A few weeks ago, the entire TPG staff offered individual picks for the best PC games of 2011. We now take a final look back by presenting the worst PC gaming had to offer throughout the course of last year. Some were highly anticipated titles that broke our collective hearts, a few turned out to be quick cash grabs with no redeeming qualities, while others revealed themselves to be simply awful.
Tiger Woods PGA Tour 12: The Masters
EA outdid itself with the scumbaggery that was Tiger Woods 12. PC golf fans who waited over 4 years to finally play a standalone title were treated to a 3-year old online game burned onto a DVD and sold for 40 bucks.
Saints Row: The Third
The “riches to rags to riches” storyline of Saints Row 3 is creepily analytical of what happened to the actual series. It’s a misguided metagame that takes itself way too seriously about not taking itself seriously, creating a game that doesn’t look that different from its competition.
Duke Nukem Forever
When Duke Nukem 3D released in 1996, superficiality wasn’t its main goal. It was intended to be a bigger, better and ballsier interpretation of Doom, with a character who embraced all these qualities. The Austin Powers-esque twist of Duke Nukem Forever saw him waking up after a long cryogenic freeze in an unfamiliar time and place, having been reduced to a smaller, less ambitious, and obnoxiously more immature version of his former self.
Postal III is a game so bad that even the game knows its bad. Without the things that made previous entries at least interesting, all Postal III has going for it is chic offensiveness. But in reality all that’s left for the game to do is just acknowledge that it’s a bad game. Unfortunately, it does, and it tries to play it off as a joke.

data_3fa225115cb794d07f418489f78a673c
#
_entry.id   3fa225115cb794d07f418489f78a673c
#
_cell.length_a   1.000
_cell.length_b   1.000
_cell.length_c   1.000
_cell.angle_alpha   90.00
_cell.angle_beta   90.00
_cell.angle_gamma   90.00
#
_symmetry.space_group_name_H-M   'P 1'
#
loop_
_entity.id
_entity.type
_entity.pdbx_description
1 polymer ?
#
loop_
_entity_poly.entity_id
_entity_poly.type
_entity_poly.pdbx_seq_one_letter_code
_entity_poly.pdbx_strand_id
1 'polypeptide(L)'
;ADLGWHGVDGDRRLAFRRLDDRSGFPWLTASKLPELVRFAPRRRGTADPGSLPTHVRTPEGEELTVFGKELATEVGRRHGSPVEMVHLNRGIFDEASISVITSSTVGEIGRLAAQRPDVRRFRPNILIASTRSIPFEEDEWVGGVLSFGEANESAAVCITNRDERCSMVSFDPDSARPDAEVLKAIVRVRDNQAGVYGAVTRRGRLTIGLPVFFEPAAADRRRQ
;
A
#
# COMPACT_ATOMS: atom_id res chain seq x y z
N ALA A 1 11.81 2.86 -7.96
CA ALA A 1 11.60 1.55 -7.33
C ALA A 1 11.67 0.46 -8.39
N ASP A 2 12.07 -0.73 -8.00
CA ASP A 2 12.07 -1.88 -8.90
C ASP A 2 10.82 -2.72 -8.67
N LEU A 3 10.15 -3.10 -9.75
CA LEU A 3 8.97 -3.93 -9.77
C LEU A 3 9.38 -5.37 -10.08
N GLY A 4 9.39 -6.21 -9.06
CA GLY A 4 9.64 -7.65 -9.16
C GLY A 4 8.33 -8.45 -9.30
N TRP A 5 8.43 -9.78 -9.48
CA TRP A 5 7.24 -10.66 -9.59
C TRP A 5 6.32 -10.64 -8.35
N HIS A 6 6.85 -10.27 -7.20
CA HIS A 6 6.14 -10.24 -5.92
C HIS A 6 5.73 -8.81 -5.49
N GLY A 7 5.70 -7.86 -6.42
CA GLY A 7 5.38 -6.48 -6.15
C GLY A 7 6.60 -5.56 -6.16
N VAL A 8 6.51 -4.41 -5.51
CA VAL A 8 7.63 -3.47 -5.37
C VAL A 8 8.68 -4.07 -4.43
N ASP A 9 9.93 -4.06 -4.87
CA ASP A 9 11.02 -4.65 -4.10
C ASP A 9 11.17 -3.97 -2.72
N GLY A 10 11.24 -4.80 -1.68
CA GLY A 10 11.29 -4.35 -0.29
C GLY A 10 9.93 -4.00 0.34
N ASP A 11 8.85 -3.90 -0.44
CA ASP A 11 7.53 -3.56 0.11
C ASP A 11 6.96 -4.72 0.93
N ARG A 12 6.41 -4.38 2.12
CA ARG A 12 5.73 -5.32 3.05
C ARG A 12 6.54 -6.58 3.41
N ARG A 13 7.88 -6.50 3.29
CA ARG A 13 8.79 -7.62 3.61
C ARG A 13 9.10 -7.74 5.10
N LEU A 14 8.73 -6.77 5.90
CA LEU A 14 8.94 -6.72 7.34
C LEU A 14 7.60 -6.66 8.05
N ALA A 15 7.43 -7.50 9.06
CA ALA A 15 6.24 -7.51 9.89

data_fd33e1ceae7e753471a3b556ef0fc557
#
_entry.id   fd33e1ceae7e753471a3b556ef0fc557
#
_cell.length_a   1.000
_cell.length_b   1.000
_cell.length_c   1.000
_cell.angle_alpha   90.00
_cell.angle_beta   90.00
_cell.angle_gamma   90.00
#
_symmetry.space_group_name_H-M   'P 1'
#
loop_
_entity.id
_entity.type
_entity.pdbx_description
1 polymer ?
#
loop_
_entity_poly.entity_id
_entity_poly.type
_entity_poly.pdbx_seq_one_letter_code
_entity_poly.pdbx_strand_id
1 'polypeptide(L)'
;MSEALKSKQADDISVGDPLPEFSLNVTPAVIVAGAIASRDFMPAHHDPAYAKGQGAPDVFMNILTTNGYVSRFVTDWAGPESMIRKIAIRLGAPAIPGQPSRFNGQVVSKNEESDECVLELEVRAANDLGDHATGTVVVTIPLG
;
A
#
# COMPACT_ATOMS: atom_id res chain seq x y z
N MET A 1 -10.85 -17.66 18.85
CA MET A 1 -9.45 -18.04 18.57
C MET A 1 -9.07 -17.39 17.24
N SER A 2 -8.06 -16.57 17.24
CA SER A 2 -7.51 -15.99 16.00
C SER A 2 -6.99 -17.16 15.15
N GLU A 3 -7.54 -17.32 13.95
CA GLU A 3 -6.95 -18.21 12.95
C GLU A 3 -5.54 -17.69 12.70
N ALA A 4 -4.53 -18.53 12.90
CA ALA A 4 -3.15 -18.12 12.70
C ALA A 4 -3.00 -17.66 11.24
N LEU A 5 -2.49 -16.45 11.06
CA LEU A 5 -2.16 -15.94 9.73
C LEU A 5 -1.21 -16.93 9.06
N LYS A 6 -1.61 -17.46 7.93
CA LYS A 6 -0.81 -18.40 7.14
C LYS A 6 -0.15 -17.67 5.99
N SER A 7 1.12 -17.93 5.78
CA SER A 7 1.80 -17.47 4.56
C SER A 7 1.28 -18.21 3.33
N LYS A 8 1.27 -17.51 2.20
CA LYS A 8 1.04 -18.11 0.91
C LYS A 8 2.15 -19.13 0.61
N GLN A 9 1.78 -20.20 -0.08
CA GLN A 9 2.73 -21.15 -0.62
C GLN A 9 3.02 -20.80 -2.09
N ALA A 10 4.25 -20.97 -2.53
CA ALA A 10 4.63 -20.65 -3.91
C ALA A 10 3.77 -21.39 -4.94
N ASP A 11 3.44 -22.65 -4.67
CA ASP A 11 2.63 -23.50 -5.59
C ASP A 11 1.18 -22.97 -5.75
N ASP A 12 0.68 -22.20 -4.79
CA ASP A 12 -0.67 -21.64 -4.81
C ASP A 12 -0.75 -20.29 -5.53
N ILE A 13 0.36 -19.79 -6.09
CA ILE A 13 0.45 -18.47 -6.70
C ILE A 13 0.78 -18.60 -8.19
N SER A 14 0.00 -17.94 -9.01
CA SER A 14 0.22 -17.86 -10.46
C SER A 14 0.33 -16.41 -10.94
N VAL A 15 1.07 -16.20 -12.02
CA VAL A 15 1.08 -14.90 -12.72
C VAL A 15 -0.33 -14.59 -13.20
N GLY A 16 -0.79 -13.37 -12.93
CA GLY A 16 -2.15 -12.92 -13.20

Dead Horde game was the most boring, uninspired, and creatively bankrupt experience I’ve had this year. Even the two year old Zombie Shooter 2 was better than this. Go spend your zombie-killing budget on that instead or, you know, on one of the millions of other zombie-killing games that are also available.
The Binding of Isaac
Playing through The Binding of Isaac is like reading the diary of a fifteen year old emo kid. It’s ugly and whiny and while it does have the occasional moment of brilliance, it’s too bogged down in clichéd mommy issues for you to take seriously. Even if you can ignore the pathetic aesthetic, the game itself is pretty lacking, since success relies more on luck (everything is randomized) than actual skill.
I dislike Sphera for a lot of reasons, but the biggest is the lack of a coherent plot. You can sort of piece together an interesting story on your own—a poignant tale about a young girl dealing with abandonment and other familial issues—but it all gets pulled out from under you when she absorbs her brother and becomes an evil god. Oops, did I just spoil the ending? Don’t hate me; I’ve saved you from wasting your money on this game.
Serious Sam: The Random Encounter
Imagine being a struggling indie developer. Now imagine being asked to build a spin-off game based on a hot IP known for frantic, unapologetic action. Finally, imagine squandering that opportunity by producing a slow-paced, ludicrously short, lightweight action-RPG. That’s the story of Serious Sam: The Random Encounter.
I’ve read nothing but praise for Gemini Rue since it was released, but it doesn’t deserve any of it. The interface is awkward, the action sequences are kludgy, the plot is convoluted, and the art is muddy and unattractive. It saddens me to see this being considered among the best of what the adventure genre has to offer. Spend your money on the much better Blackwell games instead.
Bunch of Heroes
A bird’s eye view arcade shooter with terrible controls and many terrible design decisions that artificially increase the difficulty.
My biggest disappointment of the year. Waited for launch night and was greeted by many bugs, including noclip having a hotkey by default. Bugs aside, there was no way for the game to live up to the hype generated by its emotional first trailer.
Vampires vs. Zombies